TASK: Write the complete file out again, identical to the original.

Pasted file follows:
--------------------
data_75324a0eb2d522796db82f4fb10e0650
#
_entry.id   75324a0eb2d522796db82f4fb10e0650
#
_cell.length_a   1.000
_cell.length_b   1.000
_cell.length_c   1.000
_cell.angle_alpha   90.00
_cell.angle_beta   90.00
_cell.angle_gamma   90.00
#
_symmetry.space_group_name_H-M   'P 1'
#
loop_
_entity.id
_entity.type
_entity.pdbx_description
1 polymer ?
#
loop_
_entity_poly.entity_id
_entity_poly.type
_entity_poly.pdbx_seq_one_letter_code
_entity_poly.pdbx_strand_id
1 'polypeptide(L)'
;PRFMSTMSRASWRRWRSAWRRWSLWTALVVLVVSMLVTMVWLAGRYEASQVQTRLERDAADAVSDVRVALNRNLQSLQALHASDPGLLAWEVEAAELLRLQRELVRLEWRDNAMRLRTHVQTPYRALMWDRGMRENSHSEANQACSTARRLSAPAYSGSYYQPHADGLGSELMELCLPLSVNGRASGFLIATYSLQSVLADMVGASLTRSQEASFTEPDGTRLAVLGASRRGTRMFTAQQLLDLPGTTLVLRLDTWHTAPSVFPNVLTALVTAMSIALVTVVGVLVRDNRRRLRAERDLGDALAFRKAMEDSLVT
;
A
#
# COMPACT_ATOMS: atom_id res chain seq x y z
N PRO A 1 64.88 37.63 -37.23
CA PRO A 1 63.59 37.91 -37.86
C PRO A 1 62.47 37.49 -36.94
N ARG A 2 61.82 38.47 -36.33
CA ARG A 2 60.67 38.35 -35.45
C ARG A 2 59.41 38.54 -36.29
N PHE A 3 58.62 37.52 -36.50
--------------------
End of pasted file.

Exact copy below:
data_75324a0eb2d522796db82f4fb10e0650
#
_entry.id   75324a0eb2d522796db82f4fb10e0650
#
_cell.length_a   1.000
_cell.length_b   1.000
_cell.length_c   1.000
_cell.angle_alpha   90.00
_cell.angle_beta   90.00
_cell.angle_gamma   90.00
#
_symmetry.space_group_name_H-M   'P 1'
#
loop_
_entity.id
_entity.type
_entity.pdbx_description
1 polymer ?
#
loop_
_entity_poly.entity_id
_entity_poly.type
_entity_poly.pdbx_seq_one_letter_code
_entity_poly.pdbx_strand_id
1 'polypeptide(L)'
;PRFMSTMSRASWRRWRSAWRRWSLWTALVVLVVSMLVTMVWLAGRYEASQVQTRLERDAADAVSDVRVALNRNLQSLQALHASDPGLLAWEVEAAELLRLQRELVRLEWRDNAMRLRTHVQTPYRALMWDRGMRENSHSEANQACSTARRLSAPAYSGSYYQPHADGLGSELMELCLPLSVNGRASGFLIATYSLQSVLADMVGASLTRSQEASFTEPDGTRLAVLGASRRGTRMFTAQQLLDLPGTTLVLRLDTWHTAPSVFPNVLTALVTAMSIALVTVVGVLVRDNRRRLRAERDLGDALAFRKAMEDSLVT
;
A
#
# COMPACT_ATOMS: atom_id res chain seq x y z
N PRO A 1 64.88 37.63 -37.23
CA PRO A 1 63.59 37.91 -37.86
C PRO A 1 62.47 37.49 -36.94
N ARG A 2 61.82 38.47 -36.33
CA ARG A 2 60.67 38.35 -35.45
C ARG A 2 59.41 38.54 -36.29
N PHE A 3 58.62 37.52 -36.50